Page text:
Senator Elizabeth Warren has always been viewed as an adamant supporter of Medicare-for-All. She co-sponsored Senator Bernie Sanders’s bill. She talks on the debate stage as if she’s the real architect of the single-payer health insurance proposal. But there are holes in her support, smokescreens in her advocacy, and a wishy-washy narrative she pushes when she speaks about it in public that is making many radical progressives question whether she’s really a supporter at all.
Under normal circumstances, I chalk up op-eds by supporters of one campaign as simply talking trash against their competitors. But the two op-eds below bring up very valid points that seem to indicate Warren is open to healthcare solutions that fall short of Medicare-for-All. As our EIC noted before, the “lite” version of Medicare-for-All is as dangerous if not more dangerous to America than full-blown single-payer. Nevertheless, one of the reasons Sanders keeps falling in the polls while Warren is picking up steam is because she hasn’t committed to the full version of the disastrous health insurance scheme.
In other words, some moderates see a glimmer of hope that if she’s the nominee, she’ll veer to the center for the general election. Nobody believes Sanders would do any veering if he gets the nomination.
Here’s the first op-ed from Bernie-supporter Ana Kasparian:
Following the Democratic debate in September, a reporter with CBS News asked Warren if she planned to present her own health-care proposal. Her answer was disappointing for anyone who wants a president who will actually fight for Medicare for All. She began her answer with “I support Medicare for All,” and immediately followed her statement with, “I support a lot plans. Other things that people have come up with, when they’re good plans, let’s do it.”
Warren’s webpage on health-care uses some of the arguments popularized by Bernie and supporters of Medicare for All, including the statement that “health care is a human right.” But as several progressive outlets have noted, her website fails to mention anything too specific, including whether she would eliminate private insurers, or what would happen with co-pays and deductibles.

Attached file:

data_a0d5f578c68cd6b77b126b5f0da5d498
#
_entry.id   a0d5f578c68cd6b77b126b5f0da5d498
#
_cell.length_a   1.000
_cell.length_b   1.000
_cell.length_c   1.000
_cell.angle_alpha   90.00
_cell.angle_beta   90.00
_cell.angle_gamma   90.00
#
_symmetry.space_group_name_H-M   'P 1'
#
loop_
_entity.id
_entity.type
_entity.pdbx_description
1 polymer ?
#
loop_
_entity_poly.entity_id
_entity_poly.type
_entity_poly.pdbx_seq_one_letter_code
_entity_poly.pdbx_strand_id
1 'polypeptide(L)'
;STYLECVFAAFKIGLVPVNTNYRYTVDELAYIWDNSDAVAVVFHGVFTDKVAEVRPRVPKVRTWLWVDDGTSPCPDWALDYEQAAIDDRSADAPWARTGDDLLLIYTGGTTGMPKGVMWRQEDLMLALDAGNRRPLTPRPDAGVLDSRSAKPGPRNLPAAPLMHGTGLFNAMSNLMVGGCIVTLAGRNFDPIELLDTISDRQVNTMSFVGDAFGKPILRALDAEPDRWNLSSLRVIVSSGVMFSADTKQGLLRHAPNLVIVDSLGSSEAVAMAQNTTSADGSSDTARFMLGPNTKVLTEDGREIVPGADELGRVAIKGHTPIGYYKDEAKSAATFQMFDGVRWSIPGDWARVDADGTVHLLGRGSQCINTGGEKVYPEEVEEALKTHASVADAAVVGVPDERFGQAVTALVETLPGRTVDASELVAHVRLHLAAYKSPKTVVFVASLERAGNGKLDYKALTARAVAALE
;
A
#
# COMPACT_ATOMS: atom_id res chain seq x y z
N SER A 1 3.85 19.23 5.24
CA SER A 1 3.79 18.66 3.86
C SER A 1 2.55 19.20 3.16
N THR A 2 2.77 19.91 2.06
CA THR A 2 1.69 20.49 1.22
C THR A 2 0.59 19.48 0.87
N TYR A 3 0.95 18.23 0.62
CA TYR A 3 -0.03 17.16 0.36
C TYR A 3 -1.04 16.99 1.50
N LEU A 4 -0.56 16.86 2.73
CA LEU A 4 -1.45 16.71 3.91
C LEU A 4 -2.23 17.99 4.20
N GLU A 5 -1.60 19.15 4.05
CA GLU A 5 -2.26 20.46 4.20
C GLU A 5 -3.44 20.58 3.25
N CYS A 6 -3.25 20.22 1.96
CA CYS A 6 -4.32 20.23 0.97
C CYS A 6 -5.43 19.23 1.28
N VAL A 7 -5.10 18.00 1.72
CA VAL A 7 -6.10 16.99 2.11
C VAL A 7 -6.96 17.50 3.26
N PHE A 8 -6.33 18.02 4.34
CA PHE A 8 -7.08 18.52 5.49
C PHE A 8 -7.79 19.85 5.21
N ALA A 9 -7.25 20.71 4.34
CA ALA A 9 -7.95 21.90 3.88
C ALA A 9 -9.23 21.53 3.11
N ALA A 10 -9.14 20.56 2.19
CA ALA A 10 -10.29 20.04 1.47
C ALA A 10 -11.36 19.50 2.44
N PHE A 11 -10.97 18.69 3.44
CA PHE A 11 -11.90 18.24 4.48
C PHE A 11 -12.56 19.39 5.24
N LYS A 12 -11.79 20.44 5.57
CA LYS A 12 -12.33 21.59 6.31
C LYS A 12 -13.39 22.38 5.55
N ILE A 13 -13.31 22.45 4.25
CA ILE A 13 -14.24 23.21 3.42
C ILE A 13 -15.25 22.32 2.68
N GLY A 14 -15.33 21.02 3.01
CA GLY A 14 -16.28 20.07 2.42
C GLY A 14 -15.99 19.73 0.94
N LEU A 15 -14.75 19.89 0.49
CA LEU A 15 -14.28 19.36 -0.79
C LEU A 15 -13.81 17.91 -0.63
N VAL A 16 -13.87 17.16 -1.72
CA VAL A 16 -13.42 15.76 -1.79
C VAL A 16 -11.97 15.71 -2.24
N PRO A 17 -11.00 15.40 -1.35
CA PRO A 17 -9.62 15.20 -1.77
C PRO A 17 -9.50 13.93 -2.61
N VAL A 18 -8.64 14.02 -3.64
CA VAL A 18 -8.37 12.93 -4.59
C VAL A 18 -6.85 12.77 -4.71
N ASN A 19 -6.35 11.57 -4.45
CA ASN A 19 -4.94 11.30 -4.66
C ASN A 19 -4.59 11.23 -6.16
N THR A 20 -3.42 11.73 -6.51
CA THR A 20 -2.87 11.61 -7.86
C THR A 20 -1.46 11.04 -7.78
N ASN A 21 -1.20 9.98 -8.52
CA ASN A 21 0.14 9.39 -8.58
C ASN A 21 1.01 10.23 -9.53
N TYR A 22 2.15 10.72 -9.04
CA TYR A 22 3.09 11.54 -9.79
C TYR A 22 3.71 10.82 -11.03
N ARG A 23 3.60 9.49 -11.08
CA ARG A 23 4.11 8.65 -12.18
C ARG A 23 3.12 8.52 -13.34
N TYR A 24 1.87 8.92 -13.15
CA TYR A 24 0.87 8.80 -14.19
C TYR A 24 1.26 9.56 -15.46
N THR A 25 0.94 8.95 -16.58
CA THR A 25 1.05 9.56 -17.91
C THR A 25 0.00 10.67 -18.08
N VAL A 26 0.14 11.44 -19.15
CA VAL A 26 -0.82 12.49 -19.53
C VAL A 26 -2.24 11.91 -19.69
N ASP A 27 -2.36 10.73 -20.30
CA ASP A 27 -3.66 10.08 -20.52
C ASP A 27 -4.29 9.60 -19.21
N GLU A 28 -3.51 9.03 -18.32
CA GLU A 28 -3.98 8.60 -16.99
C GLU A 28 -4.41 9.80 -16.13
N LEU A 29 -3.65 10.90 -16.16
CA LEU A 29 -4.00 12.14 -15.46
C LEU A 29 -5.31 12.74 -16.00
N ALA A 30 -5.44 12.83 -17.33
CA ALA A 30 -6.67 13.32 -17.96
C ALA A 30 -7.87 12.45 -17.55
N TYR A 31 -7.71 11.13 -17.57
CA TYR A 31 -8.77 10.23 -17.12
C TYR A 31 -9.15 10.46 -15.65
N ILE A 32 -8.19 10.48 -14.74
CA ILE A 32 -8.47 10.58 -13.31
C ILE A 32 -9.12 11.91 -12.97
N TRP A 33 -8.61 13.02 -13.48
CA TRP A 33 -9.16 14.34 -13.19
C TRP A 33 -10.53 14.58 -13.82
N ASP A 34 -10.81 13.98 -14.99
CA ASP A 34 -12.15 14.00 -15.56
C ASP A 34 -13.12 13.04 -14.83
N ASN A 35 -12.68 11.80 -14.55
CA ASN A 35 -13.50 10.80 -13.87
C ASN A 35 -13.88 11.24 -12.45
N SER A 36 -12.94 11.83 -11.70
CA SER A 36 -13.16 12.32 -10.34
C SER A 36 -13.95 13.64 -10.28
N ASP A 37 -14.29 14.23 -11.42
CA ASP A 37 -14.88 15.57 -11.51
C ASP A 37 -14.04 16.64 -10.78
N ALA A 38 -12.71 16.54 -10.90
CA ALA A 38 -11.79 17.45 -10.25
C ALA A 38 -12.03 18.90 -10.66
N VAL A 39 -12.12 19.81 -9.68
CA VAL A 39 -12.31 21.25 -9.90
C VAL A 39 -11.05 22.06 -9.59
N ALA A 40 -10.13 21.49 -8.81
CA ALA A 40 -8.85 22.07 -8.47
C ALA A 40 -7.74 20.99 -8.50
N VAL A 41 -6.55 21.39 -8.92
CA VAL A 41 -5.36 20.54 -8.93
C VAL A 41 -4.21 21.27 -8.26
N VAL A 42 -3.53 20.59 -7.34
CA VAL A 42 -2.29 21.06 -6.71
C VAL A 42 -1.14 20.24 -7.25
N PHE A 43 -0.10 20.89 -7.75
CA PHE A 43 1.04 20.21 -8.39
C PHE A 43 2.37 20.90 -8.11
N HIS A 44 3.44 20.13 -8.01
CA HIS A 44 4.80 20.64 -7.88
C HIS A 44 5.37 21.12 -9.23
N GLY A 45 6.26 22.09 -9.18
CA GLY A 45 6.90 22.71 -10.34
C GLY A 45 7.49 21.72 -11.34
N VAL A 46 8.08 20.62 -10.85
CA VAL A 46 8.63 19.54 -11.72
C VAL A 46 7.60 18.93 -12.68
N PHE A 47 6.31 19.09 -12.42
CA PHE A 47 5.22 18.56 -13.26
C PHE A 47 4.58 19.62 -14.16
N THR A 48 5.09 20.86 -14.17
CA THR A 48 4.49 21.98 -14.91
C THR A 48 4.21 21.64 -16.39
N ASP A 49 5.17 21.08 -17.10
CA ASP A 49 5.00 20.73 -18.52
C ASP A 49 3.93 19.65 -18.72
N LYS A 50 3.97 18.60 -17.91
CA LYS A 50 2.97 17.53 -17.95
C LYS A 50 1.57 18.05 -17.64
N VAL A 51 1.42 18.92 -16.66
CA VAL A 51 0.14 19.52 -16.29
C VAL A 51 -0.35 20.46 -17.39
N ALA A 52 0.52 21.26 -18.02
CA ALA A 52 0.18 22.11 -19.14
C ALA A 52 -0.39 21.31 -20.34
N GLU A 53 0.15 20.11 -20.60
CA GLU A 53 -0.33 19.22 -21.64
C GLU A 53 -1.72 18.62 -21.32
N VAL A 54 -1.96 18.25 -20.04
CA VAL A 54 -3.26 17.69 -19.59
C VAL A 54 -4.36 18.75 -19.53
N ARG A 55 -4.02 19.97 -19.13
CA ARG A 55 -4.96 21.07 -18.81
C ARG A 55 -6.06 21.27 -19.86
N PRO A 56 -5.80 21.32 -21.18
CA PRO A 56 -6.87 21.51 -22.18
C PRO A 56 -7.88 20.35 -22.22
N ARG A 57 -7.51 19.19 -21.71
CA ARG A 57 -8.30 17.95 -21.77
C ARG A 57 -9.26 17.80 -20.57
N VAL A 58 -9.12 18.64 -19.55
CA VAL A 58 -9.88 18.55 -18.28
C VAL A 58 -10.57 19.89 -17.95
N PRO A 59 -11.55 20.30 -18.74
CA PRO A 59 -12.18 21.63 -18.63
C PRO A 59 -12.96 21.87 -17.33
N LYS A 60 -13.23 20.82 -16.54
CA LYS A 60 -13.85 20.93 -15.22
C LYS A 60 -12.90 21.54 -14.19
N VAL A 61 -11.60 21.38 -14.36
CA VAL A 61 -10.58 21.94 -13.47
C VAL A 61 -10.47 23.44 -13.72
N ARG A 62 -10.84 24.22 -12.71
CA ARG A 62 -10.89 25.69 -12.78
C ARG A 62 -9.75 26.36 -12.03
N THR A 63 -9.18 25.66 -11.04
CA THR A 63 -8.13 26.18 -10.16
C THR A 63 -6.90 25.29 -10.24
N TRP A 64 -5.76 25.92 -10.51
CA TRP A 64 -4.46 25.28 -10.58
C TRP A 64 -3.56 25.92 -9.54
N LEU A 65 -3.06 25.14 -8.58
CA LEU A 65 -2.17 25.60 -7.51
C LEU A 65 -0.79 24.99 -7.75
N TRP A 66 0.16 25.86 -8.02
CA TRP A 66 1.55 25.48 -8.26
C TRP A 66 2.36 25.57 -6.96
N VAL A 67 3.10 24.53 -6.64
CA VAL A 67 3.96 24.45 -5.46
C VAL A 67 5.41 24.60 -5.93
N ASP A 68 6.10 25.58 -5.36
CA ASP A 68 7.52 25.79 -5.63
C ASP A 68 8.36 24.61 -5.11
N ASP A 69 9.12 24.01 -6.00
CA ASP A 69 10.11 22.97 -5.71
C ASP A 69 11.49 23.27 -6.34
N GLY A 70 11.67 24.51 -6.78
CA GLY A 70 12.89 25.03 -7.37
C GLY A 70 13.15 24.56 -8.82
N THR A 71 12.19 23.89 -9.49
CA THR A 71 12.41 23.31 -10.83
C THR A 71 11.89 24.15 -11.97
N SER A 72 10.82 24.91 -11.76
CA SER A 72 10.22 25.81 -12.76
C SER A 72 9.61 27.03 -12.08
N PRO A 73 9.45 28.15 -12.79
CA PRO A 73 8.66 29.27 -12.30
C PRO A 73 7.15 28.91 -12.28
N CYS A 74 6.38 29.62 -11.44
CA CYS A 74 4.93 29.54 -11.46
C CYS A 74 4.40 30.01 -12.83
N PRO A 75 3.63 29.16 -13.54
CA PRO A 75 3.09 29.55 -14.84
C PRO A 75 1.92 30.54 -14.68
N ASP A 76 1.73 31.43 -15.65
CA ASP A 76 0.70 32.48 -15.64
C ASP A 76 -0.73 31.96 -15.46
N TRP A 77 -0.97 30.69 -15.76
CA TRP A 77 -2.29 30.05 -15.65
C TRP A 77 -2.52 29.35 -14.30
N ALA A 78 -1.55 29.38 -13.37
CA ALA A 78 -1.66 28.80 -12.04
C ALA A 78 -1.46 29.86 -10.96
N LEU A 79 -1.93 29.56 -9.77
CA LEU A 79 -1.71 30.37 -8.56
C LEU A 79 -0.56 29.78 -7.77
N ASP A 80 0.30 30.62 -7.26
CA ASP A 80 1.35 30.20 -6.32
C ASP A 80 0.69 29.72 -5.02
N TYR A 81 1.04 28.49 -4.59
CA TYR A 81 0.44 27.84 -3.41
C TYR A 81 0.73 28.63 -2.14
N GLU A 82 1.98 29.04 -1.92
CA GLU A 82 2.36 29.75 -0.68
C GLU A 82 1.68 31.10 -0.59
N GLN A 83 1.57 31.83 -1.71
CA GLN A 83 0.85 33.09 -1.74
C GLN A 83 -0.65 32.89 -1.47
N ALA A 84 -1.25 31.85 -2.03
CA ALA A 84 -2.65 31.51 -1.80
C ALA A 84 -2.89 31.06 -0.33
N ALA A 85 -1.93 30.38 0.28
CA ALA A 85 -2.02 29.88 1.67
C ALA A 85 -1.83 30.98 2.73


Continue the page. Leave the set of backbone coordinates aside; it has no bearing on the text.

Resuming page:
Again, it’s worth noting that Kasparian is as far left as they come. The “Young Turk” wants nothing short of full-blown Marxism installed in America. This may not be ideal from a conservative perspective as a reference, but she’s a subject matter expert on who’s a real radical and who’s only pretending to hold their mantle. Clearly, she’s not impressed with Warren who in Kasparian’s eyes is much more moderate than most realize.
The other op-ed comes from Tim Higginbothom:
Elizabeth Warren, whose presidential campaign has been plagued from the start by ambiguity on the subject of health care, finally added a health care plank to her website last week. Unfortunately, it tells us nothing new about where she stands.
The webpage — which reiterates Warren’s support for Medicare for All without referencing a specific bill — is frustratingly sparse on detail. There’s nothing about eliminating premiums, co-pays, and deductibles. Nothing about expanding Medicare to cover dental, vision, hearing, and mental care. Nothing about prohibiting private insurers from competing with the public Medicare for All program — and indeed, no reference to “single payer” health care at all.
After looking into the matter, I realized these hyper-leftists were absolutely correct. Warren is playing every angle possible, sounding outright moderate in front of some audiences while being Stalin’s sister in front of others. And her website has the ambiguity of a campaign that wants to be everything to everyone by allowing visitors to read whatever ideology into it that suits them. It’s as vanilla as one can be, especially when trying to control the far-left lane.
Some will argue she’s being ambiguous so she’s not locked into an unpopular stance during the general election. To that, I would remind those who are debating between Sanders and Warren that her supporters are true radicals who are bound to be disappointed if she’s given the nomination. If she’s so non-committal on the policies that are important to her base, what will her new policies look like if she gets the nomination?
The more we learn about Elizabeth Warren, the more we realize she has the soul of a pandering politician, not an activist or an advocate. She goes where the political winds point her. Sanders’s supporters are right to be angry she’s stealing their thunder.
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